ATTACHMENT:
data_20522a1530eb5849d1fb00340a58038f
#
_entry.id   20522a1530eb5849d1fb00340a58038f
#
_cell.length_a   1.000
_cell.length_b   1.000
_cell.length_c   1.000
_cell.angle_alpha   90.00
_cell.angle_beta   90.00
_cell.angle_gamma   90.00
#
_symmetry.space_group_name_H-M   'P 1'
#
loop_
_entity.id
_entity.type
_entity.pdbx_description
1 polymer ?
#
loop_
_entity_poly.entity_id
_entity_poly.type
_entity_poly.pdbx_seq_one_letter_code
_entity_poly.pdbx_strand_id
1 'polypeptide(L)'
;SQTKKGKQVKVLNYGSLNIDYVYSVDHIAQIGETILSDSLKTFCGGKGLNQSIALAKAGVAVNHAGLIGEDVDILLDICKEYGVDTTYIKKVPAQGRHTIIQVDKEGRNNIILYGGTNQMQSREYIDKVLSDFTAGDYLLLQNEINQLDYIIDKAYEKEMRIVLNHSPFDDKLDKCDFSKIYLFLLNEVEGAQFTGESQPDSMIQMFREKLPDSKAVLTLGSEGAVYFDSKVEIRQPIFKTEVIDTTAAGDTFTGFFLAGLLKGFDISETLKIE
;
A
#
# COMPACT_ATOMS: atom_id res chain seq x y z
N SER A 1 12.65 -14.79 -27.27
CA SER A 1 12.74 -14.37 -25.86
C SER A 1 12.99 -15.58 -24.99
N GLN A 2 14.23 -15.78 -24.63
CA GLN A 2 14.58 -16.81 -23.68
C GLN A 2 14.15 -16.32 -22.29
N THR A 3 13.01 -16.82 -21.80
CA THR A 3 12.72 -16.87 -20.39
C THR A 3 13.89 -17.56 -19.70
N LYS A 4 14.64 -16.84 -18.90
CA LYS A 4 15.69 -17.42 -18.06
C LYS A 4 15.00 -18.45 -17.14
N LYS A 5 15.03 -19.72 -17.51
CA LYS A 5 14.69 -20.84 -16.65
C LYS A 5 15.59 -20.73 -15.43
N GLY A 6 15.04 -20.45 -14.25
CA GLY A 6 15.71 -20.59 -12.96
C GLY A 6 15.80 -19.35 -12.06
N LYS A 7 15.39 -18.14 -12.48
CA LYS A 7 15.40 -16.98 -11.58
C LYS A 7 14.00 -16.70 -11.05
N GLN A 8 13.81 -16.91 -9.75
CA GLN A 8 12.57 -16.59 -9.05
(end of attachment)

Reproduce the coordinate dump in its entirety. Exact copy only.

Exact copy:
data_20522a1530eb5849d1fb00340a58038f
#
_entry.id   20522a1530eb5849d1fb00340a58038f
#
_cell.length_a   1.000
_cell.length_b   1.000
_cell.length_c   1.000
_cell.angle_alpha   90.00
_cell.angle_beta   90.00
_cell.angle_gamma   90.00
#
_symmetry.space_group_name_H-M   'P 1'
#
loop_
_entity.id
_entity.type
_entity.pdbx_description
1 polymer ?
#
loop_
_entity_poly.entity_id
_entity_poly.type
_entity_poly.pdbx_seq_one_letter_code
_entity_poly.pdbx_strand_id
1 'polypeptide(L)'
;SQTKKGKQVKVLNYGSLNIDYVYSVDHIAQIGETILSDSLKTFCGGKGLNQSIALAKAGVAVNHAGLIGEDVDILLDICKEYGVDTTYIKKVPAQGRHTIIQVDKEGRNNIILYGGTNQMQSREYIDKVLSDFTAGDYLLLQNEINQLDYIIDKAYEKEMRIVLNHSPFDDKLDKCDFSKIYLFLLNEVEGAQFTGESQPDSMIQMFREKLPDSKAVLTLGSEGAVYFDSKVEIRQPIFKTEVIDTTAAGDTFTGFFLAGLLKGFDISETLKIE
;
A
#
# COMPACT_ATOMS: atom_id res chain seq x y z
N SER A 1 12.65 -14.79 -27.27
CA SER A 1 12.74 -14.37 -25.86
C SER A 1 12.99 -15.58 -24.99
N GLN A 2 14.23 -15.78 -24.63
CA GLN A 2 14.58 -16.81 -23.68
C GLN A 2 14.15 -16.32 -22.29
N THR A 3 13.01 -16.82 -21.80
CA THR A 3 12.72 -16.87 -20.39
C THR A 3 13.89 -17.56 -19.70
N LYS A 4 14.64 -16.84 -18.90
CA LYS A 4 15.69 -17.42 -18.06
C LYS A 4 15.00 -18.45 -17.14
N LYS A 5 15.03 -19.72 -17.51
CA LYS A 5 14.69 -20.84 -16.65
C LYS A 5 15.59 -20.73 -15.43
N GLY A 6 15.04 -20.45 -14.25
CA GLY A 6 15.71 -20.59 -12.96
C GLY A 6 15.80 -19.35 -12.06
N LYS A 7 15.39 -18.14 -12.48
CA LYS A 7 15.40 -16.98 -11.58
C LYS A 7 14.00 -16.70 -11.05
N GLN A 8 13.81 -16.91 -9.75
CA GLN A 8 12.57 -16.59 -9.05